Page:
Tuesday, December 2, 2008 Match summaryThe last but one High School SRM in Season 3 attracted 96 competitors and featured 3 problems of moderate difficulty. Despite the lack of significant algorithm competitions experience (it was his only second HS match), meret won the round with solid 1600.78 points. All his 3 submissions were very fast with 600pointer submission being the fastest overall. anastasov.bg had very close submission times to meret on easy and hard, but lost about 40 points on medium problem. He won 25 points back during the challenge phase, but that was not enough, so he placed second. DaViDeX, author of the fastest submission on 900pointer, took third place because of relatively slow 600pointer and lack of challenges. The rest of competitors were significantly behind the Top 3 (the difference between 3rd and 4th places is more than 100 points). Still, many other participants showed very good perfomance with 23 people scoring more than 1000. The ProblemsSimpleCardGameUsed as: Division One  Level One:
This problem asked to determine the winner in a round of Blackjack game. Since the round has actually ended and the points are known for each player, getting the winner is not hard at all. The problem statement gives us 2 rules that must be followed. Using them, one can come with the following algorithm to solve the problem:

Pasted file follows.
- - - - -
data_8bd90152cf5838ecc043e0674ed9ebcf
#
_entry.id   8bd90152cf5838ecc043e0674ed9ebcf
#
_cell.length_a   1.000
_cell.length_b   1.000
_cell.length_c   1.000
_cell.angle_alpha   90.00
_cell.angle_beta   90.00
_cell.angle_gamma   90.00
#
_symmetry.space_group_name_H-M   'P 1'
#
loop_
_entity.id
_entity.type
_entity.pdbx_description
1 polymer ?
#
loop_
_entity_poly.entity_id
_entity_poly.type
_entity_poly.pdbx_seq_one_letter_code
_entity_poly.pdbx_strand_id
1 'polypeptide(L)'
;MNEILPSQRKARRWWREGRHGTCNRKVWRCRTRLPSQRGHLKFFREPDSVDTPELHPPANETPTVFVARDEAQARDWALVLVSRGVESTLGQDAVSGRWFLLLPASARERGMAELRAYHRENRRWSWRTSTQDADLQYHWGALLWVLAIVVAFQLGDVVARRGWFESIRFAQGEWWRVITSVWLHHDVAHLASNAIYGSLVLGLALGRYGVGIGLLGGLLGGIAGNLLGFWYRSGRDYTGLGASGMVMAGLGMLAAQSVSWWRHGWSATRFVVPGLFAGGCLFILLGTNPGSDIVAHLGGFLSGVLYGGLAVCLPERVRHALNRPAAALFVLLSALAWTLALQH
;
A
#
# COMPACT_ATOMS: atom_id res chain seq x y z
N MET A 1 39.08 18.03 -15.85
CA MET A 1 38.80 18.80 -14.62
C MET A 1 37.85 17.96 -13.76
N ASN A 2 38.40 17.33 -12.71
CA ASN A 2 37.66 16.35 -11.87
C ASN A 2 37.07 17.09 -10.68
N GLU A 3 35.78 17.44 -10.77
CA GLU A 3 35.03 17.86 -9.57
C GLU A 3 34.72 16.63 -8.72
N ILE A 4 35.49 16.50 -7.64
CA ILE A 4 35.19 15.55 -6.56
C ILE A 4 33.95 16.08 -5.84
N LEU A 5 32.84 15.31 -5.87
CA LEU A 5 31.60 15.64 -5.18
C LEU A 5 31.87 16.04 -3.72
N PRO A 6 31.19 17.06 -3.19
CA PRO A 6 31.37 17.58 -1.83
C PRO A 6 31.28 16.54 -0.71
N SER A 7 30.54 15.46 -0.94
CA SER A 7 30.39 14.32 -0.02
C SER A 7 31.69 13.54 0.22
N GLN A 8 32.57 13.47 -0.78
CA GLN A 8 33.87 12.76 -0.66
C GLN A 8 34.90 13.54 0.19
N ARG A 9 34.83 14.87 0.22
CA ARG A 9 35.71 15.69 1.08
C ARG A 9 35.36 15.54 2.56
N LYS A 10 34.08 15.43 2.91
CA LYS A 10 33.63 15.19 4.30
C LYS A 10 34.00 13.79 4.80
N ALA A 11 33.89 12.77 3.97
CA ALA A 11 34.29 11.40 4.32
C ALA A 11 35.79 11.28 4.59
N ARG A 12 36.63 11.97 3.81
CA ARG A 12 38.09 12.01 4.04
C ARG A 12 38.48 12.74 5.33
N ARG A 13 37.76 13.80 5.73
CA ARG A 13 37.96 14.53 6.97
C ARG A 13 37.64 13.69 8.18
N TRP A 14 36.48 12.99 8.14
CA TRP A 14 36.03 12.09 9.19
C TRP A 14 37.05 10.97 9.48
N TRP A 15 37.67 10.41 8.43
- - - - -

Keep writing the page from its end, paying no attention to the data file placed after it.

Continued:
Below is a Java implementation that follows exactly these 4 simple steps: public class SimpleCardGame { public int whoIsTheWinner(int[] points) { // step 1 boolean have = false; for (int i=0; i < points.length; i++) if (points[i] <= 21) have = true; if (!have) return 1; // step 2 int M = 0; for (int i=0; i < points.length; i++) if (points[i] <= 21 && points[i] > M) M = points[i]; // step 3 int C = 0; for (int i=0; i < points.length; i++) if (points[i] == M) C++; if (C > 1) return 1; // step 4 for (int i=0; i < points.length; i++) if (points[i] == M) return i; // this line is never executed return 2; } } Of course, the provided implementation is far from being short. Look at the fastest submission on this problem by Tavo92 for an example of short and clean implementation. TelltaleUsed as: Division One  Level Two:
Your friend wants to tell a cool sounding exaggerated variant of a story at many parties and at the same time he doesn't want to be caught as a liar. To help him, we first assume that he tells the exaggerated variant everywhere, and than exclude all situations when he can be caught as a liar. There are two kinds of such situations: